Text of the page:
From the photos it looks like you have already removed the rafters is that correct?

    To my eye 18 inches of wet snow would almost certainly collapse your house today as is. Could a heavy rain and a strong wind flatten your house I say it is possible looking at your photo.

    Walta

  4. Expert Member
    Akos | | #4

    If you are looking for prescriptive solution, about your only option is standard rafter ties. Rest have to be designed by an engineer.

    With 28' span, the ridge beam will have to be pretty hefty, above the standard LVL carried by a lumber yard, most likely a gluelam. This won't be easy to set as it will be pretty heavy. A wide flange steel beam will be smaller but still pretty heavy to place without a crane or forklift. You can look at CFS built up beam (these are steel studs made out of heavy gauge steel) which would be lighter. You build the beam out section of alternating back to back tracks and studs which can be done in place so it is an easier install. Cost is reasonable, since it is not very common in residential build, your engineer might not be familiar with them.

    You'll also have to do build some pretty beefy headers over the window in the center of the wall.

  5. Expert Member
    Zephyr7 | | #5

    That roof looks scary to me. I see no load bearing ridge beam, I see no collar or rafter ties, and that makes me very concerned you have a structurally deficient roof assembly. That's dangerous. I absolutely agree with Malcolm and Akos here -- you NEED to have an engineer look at this BEFORE you go forward building anything. You're going to need load calcs run at a minimum to size things correctly, and the amount of load being transferred down is probably going to need some foundation work too.

    It would be my preference to have a single ridge beam carrying the load instead of two. The reason is a cleaner look, and less structural issues in most cases. Your second design with the column and flying beams won't support the distributed load of all the rafters, so it isn't viable here. You could potentially put a central column to split the load on the ridge beam though, which would allow a smaller ridge beam since you'll effectively halve the span of that beam.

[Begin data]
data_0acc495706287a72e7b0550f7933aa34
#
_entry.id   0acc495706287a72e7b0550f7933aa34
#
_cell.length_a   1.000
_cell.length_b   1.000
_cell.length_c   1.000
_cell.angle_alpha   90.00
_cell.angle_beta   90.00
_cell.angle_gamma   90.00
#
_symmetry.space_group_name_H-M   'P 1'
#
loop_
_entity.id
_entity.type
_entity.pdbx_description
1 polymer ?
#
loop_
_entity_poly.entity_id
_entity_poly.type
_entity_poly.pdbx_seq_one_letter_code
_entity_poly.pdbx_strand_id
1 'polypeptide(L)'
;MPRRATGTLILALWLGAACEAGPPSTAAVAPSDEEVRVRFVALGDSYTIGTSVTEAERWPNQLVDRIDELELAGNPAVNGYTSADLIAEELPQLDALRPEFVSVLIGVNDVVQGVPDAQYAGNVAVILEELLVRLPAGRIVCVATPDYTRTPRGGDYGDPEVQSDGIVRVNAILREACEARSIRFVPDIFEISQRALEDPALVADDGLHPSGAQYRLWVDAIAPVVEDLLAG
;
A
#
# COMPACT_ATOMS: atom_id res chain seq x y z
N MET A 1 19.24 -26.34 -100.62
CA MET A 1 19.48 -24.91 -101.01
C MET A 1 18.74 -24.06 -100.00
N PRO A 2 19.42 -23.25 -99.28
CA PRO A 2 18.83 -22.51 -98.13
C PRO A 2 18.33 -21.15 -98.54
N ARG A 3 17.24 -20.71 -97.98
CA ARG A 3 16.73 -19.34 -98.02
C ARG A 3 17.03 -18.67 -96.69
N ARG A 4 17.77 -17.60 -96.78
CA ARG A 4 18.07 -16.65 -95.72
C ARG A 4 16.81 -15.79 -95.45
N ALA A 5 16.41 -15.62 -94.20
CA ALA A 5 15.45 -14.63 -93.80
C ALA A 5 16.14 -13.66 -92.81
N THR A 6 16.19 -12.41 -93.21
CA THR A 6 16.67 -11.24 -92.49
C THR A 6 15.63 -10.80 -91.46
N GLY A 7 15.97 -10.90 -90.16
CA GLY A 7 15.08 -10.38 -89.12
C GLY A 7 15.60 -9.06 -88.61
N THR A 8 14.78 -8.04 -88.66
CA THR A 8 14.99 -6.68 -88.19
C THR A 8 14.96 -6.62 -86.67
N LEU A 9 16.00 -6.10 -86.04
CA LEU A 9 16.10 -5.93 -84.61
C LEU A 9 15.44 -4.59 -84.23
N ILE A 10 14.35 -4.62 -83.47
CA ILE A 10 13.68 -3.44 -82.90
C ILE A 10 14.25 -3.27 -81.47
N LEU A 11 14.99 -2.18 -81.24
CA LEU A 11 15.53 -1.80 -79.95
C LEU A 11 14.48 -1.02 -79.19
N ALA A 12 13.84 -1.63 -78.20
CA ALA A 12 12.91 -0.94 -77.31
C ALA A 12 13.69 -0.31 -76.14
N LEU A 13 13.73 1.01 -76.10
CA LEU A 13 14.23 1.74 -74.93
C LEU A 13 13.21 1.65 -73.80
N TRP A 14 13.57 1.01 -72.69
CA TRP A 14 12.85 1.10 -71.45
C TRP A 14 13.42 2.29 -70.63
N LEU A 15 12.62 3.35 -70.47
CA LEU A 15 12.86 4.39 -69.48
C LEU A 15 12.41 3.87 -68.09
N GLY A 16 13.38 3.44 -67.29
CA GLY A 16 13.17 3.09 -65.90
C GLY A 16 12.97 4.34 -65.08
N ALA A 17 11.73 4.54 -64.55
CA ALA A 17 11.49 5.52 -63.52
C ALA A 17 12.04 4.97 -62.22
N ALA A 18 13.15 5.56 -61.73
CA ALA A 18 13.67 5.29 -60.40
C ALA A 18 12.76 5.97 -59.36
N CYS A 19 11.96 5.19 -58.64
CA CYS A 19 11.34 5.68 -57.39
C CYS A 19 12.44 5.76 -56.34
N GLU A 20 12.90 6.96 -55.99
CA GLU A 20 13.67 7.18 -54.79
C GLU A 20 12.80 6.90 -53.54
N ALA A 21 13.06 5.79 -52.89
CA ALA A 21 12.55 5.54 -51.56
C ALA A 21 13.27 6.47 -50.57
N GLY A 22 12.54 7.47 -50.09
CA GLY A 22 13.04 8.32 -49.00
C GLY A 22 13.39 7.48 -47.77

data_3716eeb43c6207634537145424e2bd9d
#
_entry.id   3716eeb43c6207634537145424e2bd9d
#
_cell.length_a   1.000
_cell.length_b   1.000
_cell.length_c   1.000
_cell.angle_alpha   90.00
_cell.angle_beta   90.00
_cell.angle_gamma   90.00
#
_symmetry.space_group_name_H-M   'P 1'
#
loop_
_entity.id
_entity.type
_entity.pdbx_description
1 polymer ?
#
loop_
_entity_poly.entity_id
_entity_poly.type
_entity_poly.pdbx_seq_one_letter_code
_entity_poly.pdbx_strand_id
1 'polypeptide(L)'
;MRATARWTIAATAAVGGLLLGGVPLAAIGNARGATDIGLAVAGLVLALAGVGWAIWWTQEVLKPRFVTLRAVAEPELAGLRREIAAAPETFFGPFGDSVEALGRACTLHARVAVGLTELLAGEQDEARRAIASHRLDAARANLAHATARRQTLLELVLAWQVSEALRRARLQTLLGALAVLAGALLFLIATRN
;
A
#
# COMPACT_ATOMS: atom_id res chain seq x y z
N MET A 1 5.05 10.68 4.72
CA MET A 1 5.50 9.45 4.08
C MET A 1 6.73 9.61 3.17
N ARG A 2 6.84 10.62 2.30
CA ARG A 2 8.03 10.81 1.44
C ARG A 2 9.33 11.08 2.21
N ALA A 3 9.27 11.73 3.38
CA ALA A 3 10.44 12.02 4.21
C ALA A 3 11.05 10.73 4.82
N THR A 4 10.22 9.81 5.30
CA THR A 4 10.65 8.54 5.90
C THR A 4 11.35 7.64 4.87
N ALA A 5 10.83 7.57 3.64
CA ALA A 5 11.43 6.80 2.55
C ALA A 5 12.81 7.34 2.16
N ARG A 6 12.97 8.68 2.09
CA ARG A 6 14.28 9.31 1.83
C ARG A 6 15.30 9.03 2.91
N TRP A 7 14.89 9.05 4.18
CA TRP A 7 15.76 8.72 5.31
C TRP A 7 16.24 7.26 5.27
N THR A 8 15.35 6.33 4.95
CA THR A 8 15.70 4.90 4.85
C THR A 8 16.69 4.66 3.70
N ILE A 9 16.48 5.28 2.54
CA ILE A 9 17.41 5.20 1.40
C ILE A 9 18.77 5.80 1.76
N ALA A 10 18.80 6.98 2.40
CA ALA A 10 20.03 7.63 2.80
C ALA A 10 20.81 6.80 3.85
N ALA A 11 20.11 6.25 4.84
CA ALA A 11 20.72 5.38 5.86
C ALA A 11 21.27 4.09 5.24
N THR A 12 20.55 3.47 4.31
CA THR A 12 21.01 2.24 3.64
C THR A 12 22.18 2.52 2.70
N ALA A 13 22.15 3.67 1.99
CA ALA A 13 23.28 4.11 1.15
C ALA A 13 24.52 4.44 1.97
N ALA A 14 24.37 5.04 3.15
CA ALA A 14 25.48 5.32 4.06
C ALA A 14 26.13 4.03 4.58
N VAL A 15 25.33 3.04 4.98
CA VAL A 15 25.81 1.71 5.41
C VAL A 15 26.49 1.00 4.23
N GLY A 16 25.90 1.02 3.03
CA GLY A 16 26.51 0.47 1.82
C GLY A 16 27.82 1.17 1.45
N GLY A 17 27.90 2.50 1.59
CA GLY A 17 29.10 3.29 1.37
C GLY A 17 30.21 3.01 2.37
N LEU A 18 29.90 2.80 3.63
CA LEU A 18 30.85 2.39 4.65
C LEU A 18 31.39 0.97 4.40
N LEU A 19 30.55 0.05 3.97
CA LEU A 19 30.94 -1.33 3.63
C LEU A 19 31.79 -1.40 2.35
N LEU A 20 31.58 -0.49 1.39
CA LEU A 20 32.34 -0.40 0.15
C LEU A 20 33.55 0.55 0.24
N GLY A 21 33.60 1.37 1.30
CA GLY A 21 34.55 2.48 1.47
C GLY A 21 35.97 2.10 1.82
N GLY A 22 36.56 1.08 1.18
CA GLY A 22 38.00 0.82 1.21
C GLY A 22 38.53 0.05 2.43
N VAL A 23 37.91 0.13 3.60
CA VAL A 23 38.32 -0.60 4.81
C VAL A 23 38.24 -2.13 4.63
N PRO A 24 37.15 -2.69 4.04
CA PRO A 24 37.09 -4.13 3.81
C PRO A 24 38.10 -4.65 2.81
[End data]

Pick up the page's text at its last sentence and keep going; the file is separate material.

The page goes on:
Note that what that ridge beam is going to do is to transfer 1/2 of the distributed load of that entire roof (the other 1/2 is carried by the walls at the ends of the rafters) to two BIG point loads (three if you add a central column), which means there will be a lot of localized loading on the foundation where those columns come down. You may need to beef up the foundation or add piers to handle those loads. This is something you need the engineer to help with.

    I very much recommend you have an engineer out ASAP, espeically if you're in snow country. In areas that get snow, snow load is usually the highest load a roof ever sees, and if you have a weak structure that's when you risk collapse. You don't want to be working in there if that happens.

    Bill